YORKSHIRE AND THE LAKE DISTRICT
Many months previously I had booked to take Yasmin on an organised trip to Yorkshire and the Lake District in September. The trip started in Harrogate, and I had intended to drive there, but my caretaker/friend Dave wouldn't hear of it, and insisted on driving us up. He is the most caring, helpful, wonderful friend. When we stopped at the Red Lion Pub in Wetherby for lunch, I got a real buzz from hearing the Yorkshire accent and mixing with Yorkshire folk. We stayed at the Old Swan Hotel in Harrogate, a fine old building with a huge dining room with a glass dome that used to be a swimming pool. Dave left us and went to Scarborough to wait until it was time to drive home. We met our group--nearly all with white hair and VERY English!!
On the first day a coach took us to Newby Hall, near Ripon, and though not far from my home town of Leeds, I had never even heard of it. It is an exquisite place and we were shown around by an excellent guide. There was stunning plaster work, often the ceiling design was reflected on the floor; treasures brought back from the Grand Tour of Europe in the 18th century---many Roman statues, marble columns, a colossal mirror (which had been wrapped in linen and masses of acorns to protect it for the journey), magnificent tapestries; gondoliers lamps from Venice...the whole house decorated in lovely, delicate colours. It is a real gem.
Back in Harrogate, Yasmin and I had lunch in the famous Betty's, and then visited my cousin who is just 2 months younger than I, and with whom I grew up in Leeds. Maureen Myers, and her husband Henry. They live in Harrogate.
The next morning we left the hotel and drove in the coach, through lovely countryside, to the Railway Station at Settle.
We travelled on the little railway--only 2 carriages--to the charming town of Appleby, where we had our picnic (Betty's) lunch. Then the coach drove us to the Lake District, and after a visit to another historic house, Dalemain House, we had a glorious drive past Ullswater Lake and through the Kirkstone Pass to Lake Windermere. Our stunning hotel, the Old Egland in Bowness, is right on the edge of the lake.
Alas, we missed the last 3 days of the trip. I had an audition to play a very good part in a TV comedy serial, and had to get back to London. My wonderful Dave drove all the way from Scarborough to Lake Windermere to drive us home. A long way. Before we left on the following day, we went for a glorious cruise on the lake, which was a "smooth as a millpond" from Bowness to Ambleside and back, and even saw a Beatrix Potter exhibition before we left. She lived in and loved the Lake District. It was a very long drive home, from 1.15 to 8.30, but Dave is such a good driver and we had laughs and fun, so it didn't seem too long. I didn't get the part!! I can't think why...I was perfect for it!!!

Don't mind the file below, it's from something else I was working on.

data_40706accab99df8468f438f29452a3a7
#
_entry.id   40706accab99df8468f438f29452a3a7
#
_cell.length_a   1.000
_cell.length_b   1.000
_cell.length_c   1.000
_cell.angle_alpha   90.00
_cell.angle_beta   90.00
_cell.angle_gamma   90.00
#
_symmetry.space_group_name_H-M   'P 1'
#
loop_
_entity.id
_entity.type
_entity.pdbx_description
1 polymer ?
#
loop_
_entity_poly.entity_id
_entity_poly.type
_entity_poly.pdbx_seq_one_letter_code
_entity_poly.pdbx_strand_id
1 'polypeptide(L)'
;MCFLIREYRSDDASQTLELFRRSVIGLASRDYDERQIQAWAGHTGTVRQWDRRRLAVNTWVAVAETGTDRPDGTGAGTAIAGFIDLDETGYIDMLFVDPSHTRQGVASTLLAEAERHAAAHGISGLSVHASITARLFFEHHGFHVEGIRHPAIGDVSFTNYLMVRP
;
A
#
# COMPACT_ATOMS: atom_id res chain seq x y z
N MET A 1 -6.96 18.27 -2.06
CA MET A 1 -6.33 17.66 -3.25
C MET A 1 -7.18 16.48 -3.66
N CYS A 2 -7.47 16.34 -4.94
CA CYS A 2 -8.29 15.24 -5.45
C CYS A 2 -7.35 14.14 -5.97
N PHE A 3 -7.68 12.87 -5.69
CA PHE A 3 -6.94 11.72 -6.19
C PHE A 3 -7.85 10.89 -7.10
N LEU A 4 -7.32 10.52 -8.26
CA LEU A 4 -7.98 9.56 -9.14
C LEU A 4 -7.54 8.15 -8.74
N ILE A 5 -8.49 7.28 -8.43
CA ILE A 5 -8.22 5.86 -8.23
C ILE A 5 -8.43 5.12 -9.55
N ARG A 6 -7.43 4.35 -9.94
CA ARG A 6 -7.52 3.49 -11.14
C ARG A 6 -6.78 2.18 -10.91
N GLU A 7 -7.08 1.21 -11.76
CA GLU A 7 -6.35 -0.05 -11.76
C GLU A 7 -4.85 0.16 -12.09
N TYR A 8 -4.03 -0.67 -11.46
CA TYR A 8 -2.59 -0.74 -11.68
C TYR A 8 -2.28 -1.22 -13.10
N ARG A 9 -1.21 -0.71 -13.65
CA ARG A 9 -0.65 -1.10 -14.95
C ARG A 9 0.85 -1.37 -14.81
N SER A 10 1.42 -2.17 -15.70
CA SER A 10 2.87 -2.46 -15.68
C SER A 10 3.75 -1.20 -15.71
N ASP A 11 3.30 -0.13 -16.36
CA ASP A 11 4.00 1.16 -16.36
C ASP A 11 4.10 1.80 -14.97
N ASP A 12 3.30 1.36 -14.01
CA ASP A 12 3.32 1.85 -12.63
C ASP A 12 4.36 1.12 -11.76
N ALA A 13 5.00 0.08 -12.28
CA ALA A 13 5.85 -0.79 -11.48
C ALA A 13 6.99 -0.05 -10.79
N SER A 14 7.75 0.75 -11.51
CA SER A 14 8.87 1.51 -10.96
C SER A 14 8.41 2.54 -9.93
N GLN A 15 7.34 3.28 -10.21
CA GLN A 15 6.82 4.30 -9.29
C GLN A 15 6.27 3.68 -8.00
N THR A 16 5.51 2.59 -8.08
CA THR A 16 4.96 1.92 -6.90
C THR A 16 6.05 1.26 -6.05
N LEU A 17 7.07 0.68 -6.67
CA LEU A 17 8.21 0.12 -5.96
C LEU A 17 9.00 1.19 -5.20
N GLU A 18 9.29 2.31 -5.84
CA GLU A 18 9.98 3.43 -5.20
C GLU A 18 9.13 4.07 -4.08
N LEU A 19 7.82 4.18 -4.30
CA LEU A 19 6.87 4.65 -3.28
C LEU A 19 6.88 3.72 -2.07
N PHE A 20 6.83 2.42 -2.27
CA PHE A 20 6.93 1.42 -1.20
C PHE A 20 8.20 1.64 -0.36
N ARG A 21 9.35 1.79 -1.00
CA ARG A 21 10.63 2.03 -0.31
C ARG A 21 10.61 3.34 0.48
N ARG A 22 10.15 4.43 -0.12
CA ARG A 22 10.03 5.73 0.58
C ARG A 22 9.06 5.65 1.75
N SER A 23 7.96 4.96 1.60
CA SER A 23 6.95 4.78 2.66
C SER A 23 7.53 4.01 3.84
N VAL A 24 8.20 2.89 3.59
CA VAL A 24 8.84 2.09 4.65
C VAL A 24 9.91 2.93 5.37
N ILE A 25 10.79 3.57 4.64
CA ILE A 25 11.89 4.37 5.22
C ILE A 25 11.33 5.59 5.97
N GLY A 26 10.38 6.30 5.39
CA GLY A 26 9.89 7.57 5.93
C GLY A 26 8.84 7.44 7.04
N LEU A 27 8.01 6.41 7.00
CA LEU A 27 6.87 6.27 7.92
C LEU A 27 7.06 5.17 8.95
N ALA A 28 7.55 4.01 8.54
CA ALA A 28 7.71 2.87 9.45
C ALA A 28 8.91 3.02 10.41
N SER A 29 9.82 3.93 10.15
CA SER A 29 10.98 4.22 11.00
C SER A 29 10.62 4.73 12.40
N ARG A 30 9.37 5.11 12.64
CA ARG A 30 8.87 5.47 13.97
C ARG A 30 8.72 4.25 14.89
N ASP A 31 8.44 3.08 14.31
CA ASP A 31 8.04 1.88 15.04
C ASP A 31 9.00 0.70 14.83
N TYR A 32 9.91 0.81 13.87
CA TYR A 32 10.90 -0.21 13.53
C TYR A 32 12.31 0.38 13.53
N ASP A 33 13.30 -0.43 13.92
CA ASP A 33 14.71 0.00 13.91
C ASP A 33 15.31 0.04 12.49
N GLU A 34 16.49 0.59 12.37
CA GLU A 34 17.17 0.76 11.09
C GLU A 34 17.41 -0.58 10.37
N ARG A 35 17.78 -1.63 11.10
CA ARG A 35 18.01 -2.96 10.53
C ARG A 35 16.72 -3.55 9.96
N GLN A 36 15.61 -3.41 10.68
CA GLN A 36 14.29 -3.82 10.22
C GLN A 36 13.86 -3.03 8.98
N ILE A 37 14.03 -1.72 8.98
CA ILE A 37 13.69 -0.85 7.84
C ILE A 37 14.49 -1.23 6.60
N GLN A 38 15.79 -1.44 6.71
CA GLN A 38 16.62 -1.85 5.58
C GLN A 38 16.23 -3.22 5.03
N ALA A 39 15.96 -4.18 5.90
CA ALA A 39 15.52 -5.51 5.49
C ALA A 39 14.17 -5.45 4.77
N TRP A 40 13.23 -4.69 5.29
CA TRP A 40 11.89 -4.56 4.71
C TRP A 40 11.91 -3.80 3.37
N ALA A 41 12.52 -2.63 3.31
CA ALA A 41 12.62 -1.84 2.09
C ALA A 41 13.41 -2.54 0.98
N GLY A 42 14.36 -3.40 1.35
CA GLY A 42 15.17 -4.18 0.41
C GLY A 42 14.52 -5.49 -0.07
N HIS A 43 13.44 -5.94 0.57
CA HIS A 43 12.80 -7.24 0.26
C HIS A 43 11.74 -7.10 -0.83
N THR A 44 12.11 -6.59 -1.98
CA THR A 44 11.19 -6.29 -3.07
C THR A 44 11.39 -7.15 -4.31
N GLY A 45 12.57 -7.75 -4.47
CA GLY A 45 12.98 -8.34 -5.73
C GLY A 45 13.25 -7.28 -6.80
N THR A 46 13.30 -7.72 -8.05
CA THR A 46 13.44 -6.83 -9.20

My last overseas trip of the year was to Israel. I had booked to go in April, but the flight was cancelled because of the Icelandic volcano, so I postponed it to October 1st. What a joy!! I hadn't been since March 2009, so the warmth of the welcome I received was matched by the warmth of the temperature....it was HOT! As always I stayed with Chava and Oded Teomi, my surrogate children. They spoil me and care for me as if I were their real mother. I had the pleasure of seeing my many friends, going from a lunch date to a dinner date...I always hire a car as soon as I arrive. My 2 nephews, Shimshon and Meir, and Shimshon's children are specially dear to me.
What a fantastic inheritance I have from Peter. As well as my Tel Aviv friends, I have a step-daughter, 10 grandchildren and 13 great-grandchildren from 6 married grandchildren, several of the great-grandchildren born since my last visit. It is hard to describe the pleasure, the love, the honour they give me. On the door are always masses of paintings with messages of welcome and love when I arrive. I am sorry I don't live near them, to watch them all growing up. On one occasion I stayed overnight so a to spend Shabat with them.
Israel is a difficult country, with many intractable problems, but for me it is my second home and, as my great-nephew Itamar said to me on the last night I was there: "Here you get a lot of love"....and I do!
The year had some downsides, as well as upsides. Yasmin, who has been my right hand for more than 20 years, went into hospital in early April for an operation on her foot, and she is still in great pain and on a crutch. If you have read our book, you will know that I lived with Jay Lewis for 9 years until his death in 1969, and I have always felt close to his 2 sons. Jeremy, his elder, died in June after a long fight with cancer. He was very dear to me. In November I went to a beautiful church in Spitalfields, Christ Church, for his Memorial, which he had planned in detail before he died. It was very beautiful.
I am very lucky to have reached the age of 85 in good health. But it is a terrible sadness to adjust to the death of dear friends---like Dilys Laye, Joan Schofield, Jimmy Thompson. I miss them.